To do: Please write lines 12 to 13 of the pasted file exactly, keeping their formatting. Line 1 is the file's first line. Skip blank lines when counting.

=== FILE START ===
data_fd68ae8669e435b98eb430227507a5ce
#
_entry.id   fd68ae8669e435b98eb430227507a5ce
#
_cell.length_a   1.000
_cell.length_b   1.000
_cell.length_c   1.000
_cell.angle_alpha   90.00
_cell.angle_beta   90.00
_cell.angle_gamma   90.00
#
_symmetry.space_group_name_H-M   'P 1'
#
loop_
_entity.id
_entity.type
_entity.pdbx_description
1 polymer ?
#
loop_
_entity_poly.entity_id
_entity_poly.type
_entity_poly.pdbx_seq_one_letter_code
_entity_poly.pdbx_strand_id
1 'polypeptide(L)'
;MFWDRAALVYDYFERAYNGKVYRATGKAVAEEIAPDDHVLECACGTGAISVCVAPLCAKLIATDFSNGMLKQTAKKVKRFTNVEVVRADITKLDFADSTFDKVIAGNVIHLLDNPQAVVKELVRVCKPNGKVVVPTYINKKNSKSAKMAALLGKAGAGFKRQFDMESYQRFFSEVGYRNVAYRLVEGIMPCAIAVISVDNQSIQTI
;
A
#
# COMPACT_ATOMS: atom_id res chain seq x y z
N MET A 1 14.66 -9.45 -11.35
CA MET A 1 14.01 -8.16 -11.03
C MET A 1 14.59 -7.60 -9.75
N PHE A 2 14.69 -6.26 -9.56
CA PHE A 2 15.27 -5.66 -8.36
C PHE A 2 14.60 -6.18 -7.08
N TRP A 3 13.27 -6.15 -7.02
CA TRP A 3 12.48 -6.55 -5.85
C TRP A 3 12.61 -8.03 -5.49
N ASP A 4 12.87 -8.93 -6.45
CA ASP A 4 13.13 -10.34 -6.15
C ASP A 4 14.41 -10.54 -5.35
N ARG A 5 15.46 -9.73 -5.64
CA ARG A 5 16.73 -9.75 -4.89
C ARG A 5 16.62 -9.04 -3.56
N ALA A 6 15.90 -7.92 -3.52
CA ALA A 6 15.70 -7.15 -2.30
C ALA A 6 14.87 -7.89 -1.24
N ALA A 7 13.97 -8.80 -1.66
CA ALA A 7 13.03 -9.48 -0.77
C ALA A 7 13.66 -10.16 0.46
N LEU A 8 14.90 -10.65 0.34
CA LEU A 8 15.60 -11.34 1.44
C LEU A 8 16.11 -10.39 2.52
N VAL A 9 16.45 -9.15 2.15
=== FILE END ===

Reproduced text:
_symmetry.space_group_name_H-M   'P 1'
#